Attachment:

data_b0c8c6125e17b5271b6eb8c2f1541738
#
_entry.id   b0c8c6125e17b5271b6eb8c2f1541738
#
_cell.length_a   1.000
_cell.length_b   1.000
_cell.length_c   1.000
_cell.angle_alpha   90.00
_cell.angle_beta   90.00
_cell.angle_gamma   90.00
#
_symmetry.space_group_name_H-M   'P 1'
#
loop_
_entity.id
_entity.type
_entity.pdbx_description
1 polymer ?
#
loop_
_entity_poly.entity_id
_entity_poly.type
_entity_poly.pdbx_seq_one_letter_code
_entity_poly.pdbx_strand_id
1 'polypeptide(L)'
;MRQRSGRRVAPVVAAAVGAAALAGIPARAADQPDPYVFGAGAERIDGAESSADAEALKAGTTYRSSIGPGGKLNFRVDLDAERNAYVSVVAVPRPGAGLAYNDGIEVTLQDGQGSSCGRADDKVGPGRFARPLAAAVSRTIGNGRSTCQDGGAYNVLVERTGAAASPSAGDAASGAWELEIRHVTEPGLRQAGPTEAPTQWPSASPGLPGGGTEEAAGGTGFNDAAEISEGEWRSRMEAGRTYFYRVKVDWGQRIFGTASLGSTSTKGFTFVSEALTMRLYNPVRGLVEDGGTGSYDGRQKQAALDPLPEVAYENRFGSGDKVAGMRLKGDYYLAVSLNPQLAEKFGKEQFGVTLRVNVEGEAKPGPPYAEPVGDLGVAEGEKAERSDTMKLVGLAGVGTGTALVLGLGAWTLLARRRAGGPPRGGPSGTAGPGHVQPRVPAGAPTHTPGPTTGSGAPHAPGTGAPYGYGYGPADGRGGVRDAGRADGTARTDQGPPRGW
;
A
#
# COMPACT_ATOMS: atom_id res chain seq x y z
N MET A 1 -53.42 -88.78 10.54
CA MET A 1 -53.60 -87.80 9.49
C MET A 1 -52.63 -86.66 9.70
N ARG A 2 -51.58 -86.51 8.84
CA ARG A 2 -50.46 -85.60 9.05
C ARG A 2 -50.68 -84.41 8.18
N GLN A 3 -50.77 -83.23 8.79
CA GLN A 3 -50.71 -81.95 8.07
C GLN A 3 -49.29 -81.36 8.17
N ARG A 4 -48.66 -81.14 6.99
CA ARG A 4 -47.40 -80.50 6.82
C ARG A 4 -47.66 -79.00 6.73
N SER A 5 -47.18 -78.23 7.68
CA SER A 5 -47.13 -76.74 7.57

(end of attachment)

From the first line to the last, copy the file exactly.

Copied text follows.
data_b0c8c6125e17b5271b6eb8c2f1541738
#
_entry.id   b0c8c6125e17b5271b6eb8c2f1541738
#
_cell.length_a   1.000
_cell.length_b   1.000
_cell.length_c   1.000
_cell.angle_alpha   90.00
_cell.angle_beta   90.00
_cell.angle_gamma   90.00
#
_symmetry.space_group_name_H-M   'P 1'
#
loop_
_entity.id
_entity.type
_entity.pdbx_description
1 polymer ?
#
loop_
_entity_poly.entity_id
_entity_poly.type
_entity_poly.pdbx_seq_one_letter_code
_entity_poly.pdbx_strand_id
1 'polypeptide(L)'
;MRQRSGRRVAPVVAAAVGAAALAGIPARAADQPDPYVFGAGAERIDGAESSADAEALKAGTTYRSSIGPGGKLNFRVDLDAERNAYVSVVAVPRPGAGLAYNDGIEVTLQDGQGSSCGRADDKVGPGRFARPLAAAVSRTIGNGRSTCQDGGAYNVLVERTGAAASPSAGDAASGAWELEIRHVTEPGLRQAGPTEAPTQWPSASPGLPGGGTEEAAGGTGFNDAAEISEGEWRSRMEAGRTYFYRVKVDWGQRIFGTASLGSTSTKGFTFVSEALTMRLYNPVRGLVEDGGTGSYDGRQKQAALDPLPEVAYENRFGSGDKVAGMRLKGDYYLAVSLNPQLAEKFGKEQFGVTLRVNVEGEAKPGPPYAEPVGDLGVAEGEKAERSDTMKLVGLAGVGTGTALVLGLGAWTLLARRRAGGPPRGGPSGTAGPGHVQPRVPAGAPTHTPGPTTGSGAPHAPGTGAPYGYGYGPADGRGGVRDAGRADGTARTDQGPPRGW
;
A
#
# COMPACT_ATOMS: atom_id res chain seq x y z
N MET A 1 -53.42 -88.78 10.54
CA MET A 1 -53.60 -87.80 9.49
C MET A 1 -52.63 -86.66 9.70
N ARG A 2 -51.58 -86.51 8.84
CA ARG A 2 -50.46 -85.60 9.05
C ARG A 2 -50.68 -84.41 8.18
N GLN A 3 -50.77 -83.23 8.79
CA GLN A 3 -50.71 -81.95 8.07
C GLN A 3 -49.29 -81.36 8.17
N ARG A 4 -48.66 -81.14 6.99
CA ARG A 4 -47.40 -80.50 6.82
C ARG A 4 -47.66 -79.00 6.73
N SER A 5 -47.18 -78.23 7.68
CA SER A 5 -47.13 -76.74 7.57